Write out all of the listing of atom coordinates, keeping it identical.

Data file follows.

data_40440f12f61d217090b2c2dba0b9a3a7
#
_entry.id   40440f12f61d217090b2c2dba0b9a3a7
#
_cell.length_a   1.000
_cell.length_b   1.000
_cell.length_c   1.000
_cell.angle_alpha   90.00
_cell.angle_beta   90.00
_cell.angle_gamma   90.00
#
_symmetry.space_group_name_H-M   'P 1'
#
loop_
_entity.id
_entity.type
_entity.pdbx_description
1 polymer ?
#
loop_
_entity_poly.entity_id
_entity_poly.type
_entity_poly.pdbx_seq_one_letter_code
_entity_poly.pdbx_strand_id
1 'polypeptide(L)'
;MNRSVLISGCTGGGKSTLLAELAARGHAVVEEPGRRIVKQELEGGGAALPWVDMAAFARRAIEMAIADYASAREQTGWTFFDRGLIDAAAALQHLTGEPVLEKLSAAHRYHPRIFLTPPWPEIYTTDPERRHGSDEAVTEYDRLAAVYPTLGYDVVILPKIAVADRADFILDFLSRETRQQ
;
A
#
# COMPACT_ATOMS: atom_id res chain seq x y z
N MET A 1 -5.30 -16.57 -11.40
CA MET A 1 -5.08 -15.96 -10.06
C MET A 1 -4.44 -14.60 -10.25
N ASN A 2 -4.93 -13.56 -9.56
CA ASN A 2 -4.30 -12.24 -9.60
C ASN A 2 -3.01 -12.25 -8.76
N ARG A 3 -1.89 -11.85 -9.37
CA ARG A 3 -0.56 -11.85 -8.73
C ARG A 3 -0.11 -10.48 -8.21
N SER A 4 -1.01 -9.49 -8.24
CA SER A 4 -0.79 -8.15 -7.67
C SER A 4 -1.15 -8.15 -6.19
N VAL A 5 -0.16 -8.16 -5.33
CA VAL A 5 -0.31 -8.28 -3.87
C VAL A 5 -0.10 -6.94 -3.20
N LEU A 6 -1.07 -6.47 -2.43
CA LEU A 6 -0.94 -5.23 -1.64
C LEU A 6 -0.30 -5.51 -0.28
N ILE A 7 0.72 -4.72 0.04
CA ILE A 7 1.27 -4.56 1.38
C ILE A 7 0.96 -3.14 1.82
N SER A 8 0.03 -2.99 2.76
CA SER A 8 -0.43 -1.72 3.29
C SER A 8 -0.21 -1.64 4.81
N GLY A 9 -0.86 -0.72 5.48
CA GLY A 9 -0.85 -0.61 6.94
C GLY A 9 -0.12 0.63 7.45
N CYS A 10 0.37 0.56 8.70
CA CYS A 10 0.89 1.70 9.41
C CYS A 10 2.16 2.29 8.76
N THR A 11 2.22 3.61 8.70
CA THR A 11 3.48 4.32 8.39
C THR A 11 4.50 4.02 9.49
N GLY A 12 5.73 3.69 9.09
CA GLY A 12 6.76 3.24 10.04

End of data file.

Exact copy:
data_40440f12f61d217090b2c2dba0b9a3a7
#
_entry.id   40440f12f61d217090b2c2dba0b9a3a7
#
_cell.length_a   1.000
_cell.length_b   1.000
_cell.length_c   1.000
_cell.angle_alpha   90.00
_cell.angle_beta   90.00
_cell.angle_gamma   90.00
#
_symmetry.space_group_name_H-M   'P 1'
#
loop_
_entity.id
_entity.type
_entity.pdbx_description
1 polymer ?
#
loop_
_entity_poly.entity_id
_entity_poly.type
_entity_poly.pdbx_seq_one_letter_code
_entity_poly.pdbx_strand_id
1 'polypeptide(L)'
;MNRSVLISGCTGGGKSTLLAELAARGHAVVEEPGRRIVKQELEGGGAALPWVDMAAFARRAIEMAIADYASAREQTGWTFFDRGLIDAAAALQHLTGEPVLEKLSAAHRYHPRIFLTPPWPEIYTTDPERRHGSDEAVTEYDRLAAVYPTLGYDVVILPKIAVADRADFILDFLSRETRQQ
;
A
#
# COMPACT_ATOMS: atom_id res chain seq x y z
N MET A 1 -5.30 -16.57 -11.40
CA MET A 1 -5.08 -15.96 -10.06
C MET A 1 -4.44 -14.60 -10.25
N ASN A 2 -4.93 -13.56 -9.56
CA ASN A 2 -4.30 -12.24 -9.60
C ASN A 2 -3.01 -12.25 -8.76
N ARG A 3 -1.89 -11.85 -9.37
CA ARG A 3 -0.56 -11.85 -8.73
C ARG A 3 -0.11 -10.48 -8.21
N SER A 4 -1.01 -9.49 -8.24
CA SER A 4 -0.79 -8.15 -7.67
C SER A 4 -1.15 -8.15 -6.19
N VAL A 5 -0.16 -8.16 -5.33
CA VAL A 5 -0.31 -8.28 -3.87
C VAL A 5 -0.10 -6.94 -3.20
N LEU A 6 -1.07 -6.47 -2.43
CA LEU A 6 -0.94 -5.23 -1.64
C LEU A 6 -0.30 -5.51 -0.28
N ILE A 7 0.72 -4.72 0.04
CA ILE A 7 1.27 -4.56 1.38
C ILE A 7 0.96 -3.14 1.82
N SER A 8 0.03 -2.99 2.76
CA SER A 8 -0.43 -1.72 3.29
C SER A 8 -0.21 -1.64 4.81
N GLY A 9 -0.86 -0.72 5.48
CA GLY A 9 -0.85 -0.61 6.94
C GLY A 9 -0.12 0.63 7.45
N CYS A 10 0.37 0.56 8.70
CA CYS A 10 0.89 1.70 9.41
C CYS A 10 2.16 2.29 8.76
N THR A 11 2.22 3.61 8.70
CA THR A 11 3.48 4.32 8.39
C THR A 11 4.50 4.02 9.49
N GLY A 12 5.73 3.69 9.09
CA GLY A 12 6.76 3.24 10.04